Reading the wind part 1 – trust your sighters
Reading the wind accurately and consistently can make the difference between winning and losing. Expert benchrest shooter John Carper gives his take on what’s needed to succeed. In part 1 he discusses how to make the most of your sighting shots. Check back next week for part 2 and John’s tips on windflags and ammunition batches.
“Shooting in the wind is one of the most difficult adjustments for a new benchrest shooter. It is never cut and dried. There are plenty of wind rose graphics that are just rules of thumb, otherwise the bullets would always go where they are supposed to. The best way to learn is to shoot in the wind during practice sessions. The windier the better. This will teach you to not be daunted by this force of nature. Always practice with the same windfalls and probes that you would use in a match. Never believe that there is a ‘no wind’ situation. There is always air moving to affect the path of a bullet… every time.
One of the best ways to learn to shoot in the wind is to trust your sighters. If your gun and ammunition are working well, the points of impact tell you the story. If your bullets are impacting in a fashion that defies a wind rose depiction of point of impact for a specific wind, then trust in your rifle and ammunition. A bullet is affected in a direction away from the impacting wind. What many new shooters do not realize is that they are also affected vertically by the wind, depending on the direction and angle. The wind rose graphics are a great tool for new shooters to start with. When one progresses to the next level you can forget the wind rose, you know what the points of impact are supposed to be.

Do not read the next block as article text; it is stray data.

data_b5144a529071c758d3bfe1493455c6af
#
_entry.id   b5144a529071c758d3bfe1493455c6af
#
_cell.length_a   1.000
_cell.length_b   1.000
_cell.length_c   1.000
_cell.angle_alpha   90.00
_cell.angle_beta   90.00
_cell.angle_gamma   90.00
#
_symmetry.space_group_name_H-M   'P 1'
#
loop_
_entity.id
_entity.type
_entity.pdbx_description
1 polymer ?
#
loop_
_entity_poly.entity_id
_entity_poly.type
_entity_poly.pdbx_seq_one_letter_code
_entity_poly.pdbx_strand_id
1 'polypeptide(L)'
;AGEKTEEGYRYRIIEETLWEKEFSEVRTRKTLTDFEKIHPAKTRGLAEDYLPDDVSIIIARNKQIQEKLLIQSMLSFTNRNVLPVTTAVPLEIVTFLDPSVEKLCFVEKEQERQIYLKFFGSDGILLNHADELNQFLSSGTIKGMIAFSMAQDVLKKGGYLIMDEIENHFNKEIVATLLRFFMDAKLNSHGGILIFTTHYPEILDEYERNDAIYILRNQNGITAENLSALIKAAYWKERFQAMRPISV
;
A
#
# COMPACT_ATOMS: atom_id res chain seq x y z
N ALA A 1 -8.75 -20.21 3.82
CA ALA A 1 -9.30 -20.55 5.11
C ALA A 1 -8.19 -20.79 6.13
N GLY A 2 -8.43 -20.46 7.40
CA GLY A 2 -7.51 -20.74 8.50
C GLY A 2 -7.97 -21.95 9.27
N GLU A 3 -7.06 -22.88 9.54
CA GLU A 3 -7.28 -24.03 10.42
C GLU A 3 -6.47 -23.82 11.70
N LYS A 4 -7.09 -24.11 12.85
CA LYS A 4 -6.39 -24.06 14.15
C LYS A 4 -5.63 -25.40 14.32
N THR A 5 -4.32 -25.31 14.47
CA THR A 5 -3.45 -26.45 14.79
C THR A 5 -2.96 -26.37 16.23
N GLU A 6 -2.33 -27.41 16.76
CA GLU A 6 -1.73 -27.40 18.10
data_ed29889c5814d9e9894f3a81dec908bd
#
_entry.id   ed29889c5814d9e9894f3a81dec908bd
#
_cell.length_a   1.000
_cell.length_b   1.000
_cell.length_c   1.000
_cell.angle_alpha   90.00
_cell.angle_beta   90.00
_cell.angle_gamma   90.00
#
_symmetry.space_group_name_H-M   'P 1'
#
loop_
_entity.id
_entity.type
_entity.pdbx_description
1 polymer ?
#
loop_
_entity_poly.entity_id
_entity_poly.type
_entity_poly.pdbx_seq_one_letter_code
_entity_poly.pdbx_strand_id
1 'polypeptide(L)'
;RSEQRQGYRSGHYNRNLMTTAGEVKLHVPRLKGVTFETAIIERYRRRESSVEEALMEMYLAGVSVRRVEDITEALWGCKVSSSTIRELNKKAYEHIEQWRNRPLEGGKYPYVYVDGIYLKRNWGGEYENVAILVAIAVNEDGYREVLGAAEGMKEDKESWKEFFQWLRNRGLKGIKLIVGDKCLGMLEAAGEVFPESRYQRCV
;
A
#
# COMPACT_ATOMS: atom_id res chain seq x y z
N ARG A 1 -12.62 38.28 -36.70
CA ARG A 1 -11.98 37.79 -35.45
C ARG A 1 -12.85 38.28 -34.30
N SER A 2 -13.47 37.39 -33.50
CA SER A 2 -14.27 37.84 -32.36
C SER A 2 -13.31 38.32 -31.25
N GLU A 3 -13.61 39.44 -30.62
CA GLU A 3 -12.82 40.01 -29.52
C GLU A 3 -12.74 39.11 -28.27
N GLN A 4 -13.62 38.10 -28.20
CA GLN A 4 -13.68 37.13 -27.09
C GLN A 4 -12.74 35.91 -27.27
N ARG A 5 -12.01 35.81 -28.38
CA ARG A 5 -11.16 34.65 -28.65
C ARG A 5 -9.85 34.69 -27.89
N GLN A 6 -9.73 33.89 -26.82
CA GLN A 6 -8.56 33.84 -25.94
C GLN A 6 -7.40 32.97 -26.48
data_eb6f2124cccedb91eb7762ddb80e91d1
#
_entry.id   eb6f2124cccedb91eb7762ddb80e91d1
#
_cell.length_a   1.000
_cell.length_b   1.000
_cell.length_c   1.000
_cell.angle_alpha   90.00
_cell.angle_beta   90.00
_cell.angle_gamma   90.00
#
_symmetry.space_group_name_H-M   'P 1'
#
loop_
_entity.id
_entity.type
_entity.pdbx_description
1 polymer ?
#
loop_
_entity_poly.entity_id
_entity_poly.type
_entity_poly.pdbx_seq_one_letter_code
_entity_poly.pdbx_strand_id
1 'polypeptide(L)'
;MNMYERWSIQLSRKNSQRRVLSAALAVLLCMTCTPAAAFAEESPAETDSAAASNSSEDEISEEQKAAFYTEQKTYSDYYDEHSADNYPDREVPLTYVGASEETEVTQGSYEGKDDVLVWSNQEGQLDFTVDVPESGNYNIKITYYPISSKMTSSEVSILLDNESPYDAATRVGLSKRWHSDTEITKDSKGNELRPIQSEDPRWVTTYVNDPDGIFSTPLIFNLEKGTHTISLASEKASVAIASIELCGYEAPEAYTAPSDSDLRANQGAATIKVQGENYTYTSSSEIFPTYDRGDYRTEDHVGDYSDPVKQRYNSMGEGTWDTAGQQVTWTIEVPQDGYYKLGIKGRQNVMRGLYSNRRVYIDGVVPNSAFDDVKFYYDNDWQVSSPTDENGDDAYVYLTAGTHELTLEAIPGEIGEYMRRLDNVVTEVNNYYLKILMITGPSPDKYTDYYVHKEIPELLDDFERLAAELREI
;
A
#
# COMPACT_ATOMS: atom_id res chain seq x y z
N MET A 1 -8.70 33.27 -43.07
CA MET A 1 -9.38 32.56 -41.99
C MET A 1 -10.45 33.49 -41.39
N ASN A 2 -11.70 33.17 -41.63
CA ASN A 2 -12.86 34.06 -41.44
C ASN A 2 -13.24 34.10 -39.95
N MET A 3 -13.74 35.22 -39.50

When the points of impact are defying the wind rose and printing differently, you have two choices. Either you can wait for the conditions to change until you get text book impacts, or be forced to anticipate where they will print on the target before you run out of time. This is where great shooters prevail. They use their time wisely and know, when the time is ticking away, that they must be able to anticipate where to hold off with their sights to get the best score. Learning to shoot well in bad shooting conditions will get you more match wins. Use your sighters to find which winds will provide higher scores than others.”